Whether you’re just dipping your toes into the real estate investment world or a seasoned investment property buyer, you’ve probably heard of a Section 1031 exchange. A Section 1031 exchange essentially allows investment buyers and sellers to defer capital gains taxes, if they meet certain requirements.
Named after the Internal Revenue Code (IRC) Section 1031, this type of exchange is a type of real estate purchase that can apply to “like kind” properties. Basically, properties that are similar investments.
If you’re interested in a 1031 exchange, there are quite a few moving parts that you should take into consideration — including potential tax implications and specific time frames.
Want to dive into this exciting type of real estate investment? Read on and discover more about 1031 exchange rules, benefits and how AAOA can help.
What is a section 1031 exchange?
A Section 1031 exchange (also known as a 1031 exchange, a like-kind exchange or a Starker) is a type of real estate purchase that enables property buyers to swap one investment property for another similar investment. Basically, as a real estate investor, you would sell your investment property and use that money to buy another new property within the same range of fair market value and within a certain time frame.
For two properties to qualify, they must be like-kind, which means they’re similar assets. However, this doesn’t mean that you have to exchange a condo for another condo. You can exchange one type of property for another, as long as the replacement property is of equal or greater value. For example, you can exchange a house for a strip of land.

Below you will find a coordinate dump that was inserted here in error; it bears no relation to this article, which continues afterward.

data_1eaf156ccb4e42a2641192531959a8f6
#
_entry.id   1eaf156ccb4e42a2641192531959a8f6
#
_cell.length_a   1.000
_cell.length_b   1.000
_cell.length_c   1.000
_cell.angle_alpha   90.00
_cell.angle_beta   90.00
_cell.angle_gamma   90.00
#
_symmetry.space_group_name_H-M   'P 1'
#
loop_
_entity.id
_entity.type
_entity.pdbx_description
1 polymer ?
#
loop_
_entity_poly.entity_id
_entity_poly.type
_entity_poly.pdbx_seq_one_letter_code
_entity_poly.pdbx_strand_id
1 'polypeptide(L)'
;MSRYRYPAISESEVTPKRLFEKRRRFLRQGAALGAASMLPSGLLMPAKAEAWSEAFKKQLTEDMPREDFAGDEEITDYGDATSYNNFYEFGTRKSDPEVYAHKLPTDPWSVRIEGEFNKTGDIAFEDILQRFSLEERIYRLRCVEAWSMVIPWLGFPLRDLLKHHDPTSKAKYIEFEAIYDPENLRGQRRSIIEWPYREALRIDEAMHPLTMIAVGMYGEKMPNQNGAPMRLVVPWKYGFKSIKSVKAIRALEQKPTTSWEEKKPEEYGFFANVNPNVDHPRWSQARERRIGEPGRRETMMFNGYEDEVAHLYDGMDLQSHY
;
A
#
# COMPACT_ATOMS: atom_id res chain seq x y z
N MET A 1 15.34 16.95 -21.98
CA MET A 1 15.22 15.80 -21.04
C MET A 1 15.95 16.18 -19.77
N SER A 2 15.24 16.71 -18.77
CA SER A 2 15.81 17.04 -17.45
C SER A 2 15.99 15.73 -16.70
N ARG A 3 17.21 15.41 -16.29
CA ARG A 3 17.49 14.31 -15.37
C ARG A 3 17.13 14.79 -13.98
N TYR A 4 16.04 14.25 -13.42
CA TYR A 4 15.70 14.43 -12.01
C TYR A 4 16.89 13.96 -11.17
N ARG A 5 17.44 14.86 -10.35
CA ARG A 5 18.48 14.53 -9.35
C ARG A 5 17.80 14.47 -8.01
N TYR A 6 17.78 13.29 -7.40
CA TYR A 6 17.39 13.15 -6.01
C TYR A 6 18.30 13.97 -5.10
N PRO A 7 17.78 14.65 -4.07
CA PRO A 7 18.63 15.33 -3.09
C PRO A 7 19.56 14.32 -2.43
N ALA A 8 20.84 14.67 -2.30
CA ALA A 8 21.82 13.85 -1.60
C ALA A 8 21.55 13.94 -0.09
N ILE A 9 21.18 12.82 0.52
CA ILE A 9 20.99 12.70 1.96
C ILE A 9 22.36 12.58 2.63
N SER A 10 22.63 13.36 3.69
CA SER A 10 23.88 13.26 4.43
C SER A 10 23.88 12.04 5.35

From the IRS’s perspective, you’ve changed the form of your investment, but you’re not immediately cashing out the proceeds of the relinquished property or benefitting from capital gains. If done properly, this type of exchange lets the investor defer capital gains taxes, which will either result in no tax or limited tax due once the exchange is completed.
The replacement property can then grow in value, while the capital gains tax continues to be deferred for the investors. Real estate investors can complete a 1031 exchange as many times as they like — there’s no limit. This means you can keep swapping out properties to increase profit while deferring tax payments until you finally sell instead of swap. The result? You’ll only have one tax payment at a long-term capital gains rate.
Important note: Due to the 2017 Tax Cuts and Jobs Act, a 1031 exchange cannot apply to personal property sales. It only qualifies for real property exchanges, such as land, business property or real estate investment property.